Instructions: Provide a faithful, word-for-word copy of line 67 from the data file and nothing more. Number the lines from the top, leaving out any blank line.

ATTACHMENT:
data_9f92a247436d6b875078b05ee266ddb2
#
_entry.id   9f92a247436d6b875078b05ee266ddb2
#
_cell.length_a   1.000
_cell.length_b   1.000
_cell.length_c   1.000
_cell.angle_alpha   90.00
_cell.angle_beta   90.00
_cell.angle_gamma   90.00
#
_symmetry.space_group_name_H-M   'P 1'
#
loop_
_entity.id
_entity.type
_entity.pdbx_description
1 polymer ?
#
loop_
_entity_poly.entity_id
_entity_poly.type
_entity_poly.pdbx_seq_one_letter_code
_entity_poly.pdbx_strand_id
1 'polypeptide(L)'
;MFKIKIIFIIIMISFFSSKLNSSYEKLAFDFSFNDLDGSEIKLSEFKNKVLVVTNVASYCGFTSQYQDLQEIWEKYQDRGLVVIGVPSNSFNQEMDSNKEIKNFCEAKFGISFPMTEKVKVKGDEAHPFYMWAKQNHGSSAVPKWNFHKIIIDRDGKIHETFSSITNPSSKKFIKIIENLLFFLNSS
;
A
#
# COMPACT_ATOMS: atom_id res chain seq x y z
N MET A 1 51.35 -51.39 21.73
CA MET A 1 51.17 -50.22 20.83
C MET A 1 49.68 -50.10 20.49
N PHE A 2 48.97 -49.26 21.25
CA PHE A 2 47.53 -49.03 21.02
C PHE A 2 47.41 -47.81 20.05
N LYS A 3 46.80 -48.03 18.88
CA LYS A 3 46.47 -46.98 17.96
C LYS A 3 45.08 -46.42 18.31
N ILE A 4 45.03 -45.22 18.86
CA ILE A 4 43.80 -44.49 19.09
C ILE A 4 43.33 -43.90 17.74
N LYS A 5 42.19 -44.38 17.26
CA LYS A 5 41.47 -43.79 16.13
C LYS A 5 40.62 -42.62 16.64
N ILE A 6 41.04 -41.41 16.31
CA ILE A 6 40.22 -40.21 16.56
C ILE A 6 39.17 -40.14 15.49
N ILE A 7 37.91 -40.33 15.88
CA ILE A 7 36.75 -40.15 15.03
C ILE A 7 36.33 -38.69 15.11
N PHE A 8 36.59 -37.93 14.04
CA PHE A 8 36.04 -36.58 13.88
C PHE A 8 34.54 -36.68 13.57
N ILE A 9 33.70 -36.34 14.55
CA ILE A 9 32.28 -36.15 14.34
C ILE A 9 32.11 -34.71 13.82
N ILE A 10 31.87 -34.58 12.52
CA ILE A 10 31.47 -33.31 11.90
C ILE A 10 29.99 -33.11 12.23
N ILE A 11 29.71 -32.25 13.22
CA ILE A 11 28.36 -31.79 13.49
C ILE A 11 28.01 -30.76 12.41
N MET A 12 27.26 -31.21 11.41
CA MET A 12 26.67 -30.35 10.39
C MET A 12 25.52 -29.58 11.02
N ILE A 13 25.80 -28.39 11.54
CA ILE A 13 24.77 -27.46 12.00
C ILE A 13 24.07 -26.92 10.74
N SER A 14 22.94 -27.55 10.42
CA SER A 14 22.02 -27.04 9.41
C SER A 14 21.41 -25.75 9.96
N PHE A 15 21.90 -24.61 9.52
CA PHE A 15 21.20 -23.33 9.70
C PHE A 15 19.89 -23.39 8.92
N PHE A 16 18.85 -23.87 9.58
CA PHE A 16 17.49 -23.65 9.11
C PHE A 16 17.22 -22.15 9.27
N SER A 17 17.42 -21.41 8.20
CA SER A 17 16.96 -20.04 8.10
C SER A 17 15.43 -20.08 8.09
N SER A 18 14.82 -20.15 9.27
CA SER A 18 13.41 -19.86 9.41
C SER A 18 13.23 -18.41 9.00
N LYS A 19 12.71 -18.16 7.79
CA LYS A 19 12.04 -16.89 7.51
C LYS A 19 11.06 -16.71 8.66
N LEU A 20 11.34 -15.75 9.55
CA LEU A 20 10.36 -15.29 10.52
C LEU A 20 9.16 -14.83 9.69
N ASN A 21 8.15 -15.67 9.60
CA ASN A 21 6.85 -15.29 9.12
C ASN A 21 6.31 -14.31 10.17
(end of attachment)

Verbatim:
N ILE A 13 25.80 -28.39 11.54